Happy Fourth of July
It's almost independence day, when we party in the USA.
While you could instead celebrate by watching Independence Day, I prefer to cuddle up with a good book before I eat my hot dogs and apple pie and watch the fireworks.
|I do love fireworks, so Lee Wardlaw's book Red, White, and Boom!, filled with vibrant illustrations of a July Fourth parade has a lot of appeal for me.|
|Another personal favorite is First Mothers by Beverly Gherman. While text heavy, it's a child-friendly and interesting portrait of the mothers of every President. A is for Abigail by Lynne Cheney is another bright and popular book with a similar theme.|
|Middle grade readers might enjoy books about children's experiences during the Revolutionary War. One of my favorites was the Felicity series, by Valerie Tripp. Meet Felicity introduces a spirited young girl growing up in Colonial Williamsburg.|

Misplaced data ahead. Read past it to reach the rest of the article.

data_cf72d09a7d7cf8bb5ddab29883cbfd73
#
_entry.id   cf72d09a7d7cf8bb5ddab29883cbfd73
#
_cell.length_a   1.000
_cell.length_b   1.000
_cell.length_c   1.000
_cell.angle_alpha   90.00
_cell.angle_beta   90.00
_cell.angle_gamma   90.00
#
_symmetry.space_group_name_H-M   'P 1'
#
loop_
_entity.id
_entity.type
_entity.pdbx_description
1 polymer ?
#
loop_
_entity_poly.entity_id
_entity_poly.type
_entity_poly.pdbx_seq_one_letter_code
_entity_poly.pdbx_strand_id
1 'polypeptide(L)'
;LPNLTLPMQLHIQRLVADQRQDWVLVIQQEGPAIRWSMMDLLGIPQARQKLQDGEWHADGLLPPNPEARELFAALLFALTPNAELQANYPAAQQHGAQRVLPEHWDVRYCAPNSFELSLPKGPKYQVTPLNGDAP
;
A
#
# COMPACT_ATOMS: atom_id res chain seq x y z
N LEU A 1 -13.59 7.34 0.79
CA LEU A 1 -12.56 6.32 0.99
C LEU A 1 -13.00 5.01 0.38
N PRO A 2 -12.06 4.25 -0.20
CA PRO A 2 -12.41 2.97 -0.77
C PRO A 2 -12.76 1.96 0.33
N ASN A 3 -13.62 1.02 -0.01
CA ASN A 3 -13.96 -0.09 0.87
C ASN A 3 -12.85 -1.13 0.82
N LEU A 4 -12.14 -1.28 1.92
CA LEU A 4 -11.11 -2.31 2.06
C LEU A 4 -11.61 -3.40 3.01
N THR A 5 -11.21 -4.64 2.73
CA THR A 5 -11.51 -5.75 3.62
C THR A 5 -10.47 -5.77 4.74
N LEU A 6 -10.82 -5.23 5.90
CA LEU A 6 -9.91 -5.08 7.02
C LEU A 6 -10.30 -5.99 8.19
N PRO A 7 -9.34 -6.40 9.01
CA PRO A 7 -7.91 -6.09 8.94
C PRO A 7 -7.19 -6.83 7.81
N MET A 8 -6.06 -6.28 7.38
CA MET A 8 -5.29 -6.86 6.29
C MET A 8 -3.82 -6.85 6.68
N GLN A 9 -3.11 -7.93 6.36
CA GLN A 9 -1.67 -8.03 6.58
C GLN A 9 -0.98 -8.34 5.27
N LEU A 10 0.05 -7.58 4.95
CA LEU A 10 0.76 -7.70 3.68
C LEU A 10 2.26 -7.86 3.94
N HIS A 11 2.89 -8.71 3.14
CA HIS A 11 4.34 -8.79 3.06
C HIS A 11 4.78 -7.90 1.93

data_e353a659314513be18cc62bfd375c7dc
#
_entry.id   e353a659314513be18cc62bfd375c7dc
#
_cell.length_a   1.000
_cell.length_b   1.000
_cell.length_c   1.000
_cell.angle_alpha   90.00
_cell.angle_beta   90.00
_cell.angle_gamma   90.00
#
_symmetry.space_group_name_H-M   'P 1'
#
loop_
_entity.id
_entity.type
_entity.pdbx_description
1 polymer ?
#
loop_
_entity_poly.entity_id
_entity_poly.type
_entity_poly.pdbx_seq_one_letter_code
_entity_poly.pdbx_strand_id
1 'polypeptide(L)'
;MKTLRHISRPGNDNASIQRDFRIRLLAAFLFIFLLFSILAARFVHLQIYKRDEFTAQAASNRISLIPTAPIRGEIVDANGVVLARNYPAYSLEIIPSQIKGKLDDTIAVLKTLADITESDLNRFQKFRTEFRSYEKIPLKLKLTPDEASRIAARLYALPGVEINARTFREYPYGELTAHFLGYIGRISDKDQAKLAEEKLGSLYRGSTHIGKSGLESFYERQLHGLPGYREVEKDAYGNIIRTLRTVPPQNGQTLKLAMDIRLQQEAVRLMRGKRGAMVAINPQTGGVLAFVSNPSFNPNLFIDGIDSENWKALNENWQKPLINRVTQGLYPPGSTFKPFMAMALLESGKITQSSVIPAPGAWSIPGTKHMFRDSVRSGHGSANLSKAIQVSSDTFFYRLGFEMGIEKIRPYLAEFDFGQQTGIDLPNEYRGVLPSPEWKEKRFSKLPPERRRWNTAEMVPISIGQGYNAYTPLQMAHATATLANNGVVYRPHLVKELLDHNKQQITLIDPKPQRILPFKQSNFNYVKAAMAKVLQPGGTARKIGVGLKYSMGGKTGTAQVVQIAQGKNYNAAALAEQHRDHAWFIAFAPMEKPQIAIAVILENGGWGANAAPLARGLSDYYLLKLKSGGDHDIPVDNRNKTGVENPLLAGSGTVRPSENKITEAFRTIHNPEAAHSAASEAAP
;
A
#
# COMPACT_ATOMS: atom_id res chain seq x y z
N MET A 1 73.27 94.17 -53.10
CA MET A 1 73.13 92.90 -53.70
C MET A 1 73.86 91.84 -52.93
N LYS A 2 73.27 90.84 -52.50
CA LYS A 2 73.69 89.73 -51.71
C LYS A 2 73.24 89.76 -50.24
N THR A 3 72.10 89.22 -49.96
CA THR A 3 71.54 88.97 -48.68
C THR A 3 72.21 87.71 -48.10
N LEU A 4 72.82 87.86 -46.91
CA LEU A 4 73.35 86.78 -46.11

|A teen favorite that's also appropriate for most upper elementary students set during the Revolution is Chains by Laurie Halse Anderson. In this book, a slave named Isabel finds herself spying for the American rebels.|
|My Brother Sam is Dead by James Collier was a favorite of many boys in my fifth grade class, because of its engrossing descriptions of the conflict in the Meeker family when one son joins the rebellion and the rest of the family attempts to stay neutral.|
And of course, adults (like me!) also enjoy reading. While we have lots of great nonfiction at the library like John Adams by David McCullough, and Washington's Crossing by my fave college professor David Hackett Fischer, there's also tons of great fiction about American history and governance.
Some of my favorites include Caleb's Crossing by Geraldine Brooks, the story of the first Native American student at Harvard, and American Wife by Curtis Sittenfeld, about a fictional first lady with remarkable similarities to Laura Bush.
What will you read to celebrate Fourth of July?
-- Ms. Sho, Children's Librarian